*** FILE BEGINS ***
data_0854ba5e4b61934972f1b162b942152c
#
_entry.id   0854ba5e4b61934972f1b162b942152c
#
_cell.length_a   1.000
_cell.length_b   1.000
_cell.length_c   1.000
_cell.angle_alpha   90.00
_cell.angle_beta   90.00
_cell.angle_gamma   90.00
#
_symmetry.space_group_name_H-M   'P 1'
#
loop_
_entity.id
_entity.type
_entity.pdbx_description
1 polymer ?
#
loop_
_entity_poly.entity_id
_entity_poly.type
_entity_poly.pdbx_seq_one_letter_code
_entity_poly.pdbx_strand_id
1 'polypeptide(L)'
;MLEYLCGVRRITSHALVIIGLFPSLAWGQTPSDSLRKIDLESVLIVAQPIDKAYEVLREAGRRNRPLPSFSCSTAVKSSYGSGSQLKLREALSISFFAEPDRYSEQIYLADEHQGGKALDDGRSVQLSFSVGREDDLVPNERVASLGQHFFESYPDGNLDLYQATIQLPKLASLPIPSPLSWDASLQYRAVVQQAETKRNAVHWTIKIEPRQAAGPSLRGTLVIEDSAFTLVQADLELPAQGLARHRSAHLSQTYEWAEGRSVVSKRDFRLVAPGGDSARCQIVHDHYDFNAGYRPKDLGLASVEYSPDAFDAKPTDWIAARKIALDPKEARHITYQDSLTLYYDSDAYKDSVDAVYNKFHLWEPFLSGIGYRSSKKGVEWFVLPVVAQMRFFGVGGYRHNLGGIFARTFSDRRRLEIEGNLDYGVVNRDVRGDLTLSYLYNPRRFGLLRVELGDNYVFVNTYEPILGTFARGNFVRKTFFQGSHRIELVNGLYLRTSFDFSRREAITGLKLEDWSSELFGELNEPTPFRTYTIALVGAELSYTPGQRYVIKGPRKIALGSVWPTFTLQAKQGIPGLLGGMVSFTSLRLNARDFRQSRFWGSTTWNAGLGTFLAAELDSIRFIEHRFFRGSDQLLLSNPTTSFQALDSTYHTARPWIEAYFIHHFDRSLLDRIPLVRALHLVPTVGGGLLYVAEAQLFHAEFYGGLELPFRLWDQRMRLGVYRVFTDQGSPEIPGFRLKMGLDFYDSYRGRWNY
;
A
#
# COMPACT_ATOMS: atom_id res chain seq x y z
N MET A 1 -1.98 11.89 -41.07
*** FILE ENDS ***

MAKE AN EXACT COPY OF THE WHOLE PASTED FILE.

data_0854ba5e4b61934972f1b162b942152c
#
_entry.id   0854ba5e4b61934972f1b162b942152c
#
_cell.length_a   1.000
_cell.length_b   1.000
_cell.length_c   1.000
_cell.angle_alpha   90.00
_cell.angle_beta   90.00
_cell.angle_gamma   90.00
#
_symmetry.space_group_name_H-M   'P 1'
#
loop_
_entity.id
_entity.type
_entity.pdbx_description
1 polymer ?
#
loop_
_entity_poly.entity_id
_entity_poly.type
_entity_poly.pdbx_seq_one_letter_code
_entity_poly.pdbx_strand_id
1 'polypeptide(L)'
;MLEYLCGVRRITSHALVIIGLFPSLAWGQTPSDSLRKIDLESVLIVAQPIDKAYEVLREAGRRNRPLPSFSCSTAVKSSYGSGSQLKLREALSISFFAEPDRYSEQIYLADEHQGGKALDDGRSVQLSFSVGREDDLVPNERVASLGQHFFESYPDGNLDLYQATIQLPKLASLPIPSPLSWDASLQYRAVVQQAETKRNAVHWTIKIEPRQAAGPSLRGTLVIEDSAFTLVQADLELPAQGLARHRSAHLSQTYEWAEGRSVVSKRDFRLVAPGGDSARCQIVHDHYDFNAGYRPKDLGLASVEYSPDAFDAKPTDWIAARKIALDPKEARHITYQDSLTLYYDSDAYKDSVDAVYNKFHLWEPFLSGIGYRSSKKGVEWFVLPVVAQMRFFGVGGYRHNLGGIFARTFSDRRRLEIEGNLDYGVVNRDVRGDLTLSYLYNPRRFGLLRVELGDNYVFVNTYEPILGTFARGNFVRKTFFQGSHRIELVNGLYLRTSFDFSRREAITGLKLEDWSSELFGELNEPTPFRTYTIALVGAELSYTPGQRYVIKGPRKIALGSVWPTFTLQAKQGIPGLLGGMVSFTSLRLNARDFRQSRFWGSTTWNAGLGTFLAAELDSIRFIEHRFFRGSDQLLLSNPTTSFQALDSTYHTARPWIEAYFIHHFDRSLLDRIPLVRALHLVPTVGGGLLYVAEAQLFHAEFYGGLELPFRLWDQRMRLGVYRVFTDQGSPEIPGFRLKMGLDFYDSYRGRWNY
;
A
#
# COMPACT_ATOMS: atom_id res chain seq x y z
N MET A 1 -1.98 11.89 -41.07